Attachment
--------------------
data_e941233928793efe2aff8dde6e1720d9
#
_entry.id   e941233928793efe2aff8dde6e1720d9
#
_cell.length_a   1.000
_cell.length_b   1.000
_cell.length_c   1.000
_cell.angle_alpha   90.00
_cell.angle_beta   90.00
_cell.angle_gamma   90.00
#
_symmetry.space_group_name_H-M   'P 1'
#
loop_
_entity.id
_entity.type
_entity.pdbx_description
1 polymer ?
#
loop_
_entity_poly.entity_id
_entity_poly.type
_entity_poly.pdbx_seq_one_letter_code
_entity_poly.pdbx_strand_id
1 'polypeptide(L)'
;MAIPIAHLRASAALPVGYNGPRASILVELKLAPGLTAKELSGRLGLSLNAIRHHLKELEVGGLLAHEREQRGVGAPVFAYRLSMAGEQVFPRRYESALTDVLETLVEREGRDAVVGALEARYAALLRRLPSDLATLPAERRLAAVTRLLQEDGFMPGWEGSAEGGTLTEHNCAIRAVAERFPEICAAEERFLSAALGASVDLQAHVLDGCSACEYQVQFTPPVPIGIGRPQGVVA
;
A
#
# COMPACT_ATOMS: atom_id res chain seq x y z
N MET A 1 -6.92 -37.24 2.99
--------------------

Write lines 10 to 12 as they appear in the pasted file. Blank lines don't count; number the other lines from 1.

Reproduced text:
_cell.angle_gamma   90.00
#
_symmetry.space_group_name_H-M   'P 1'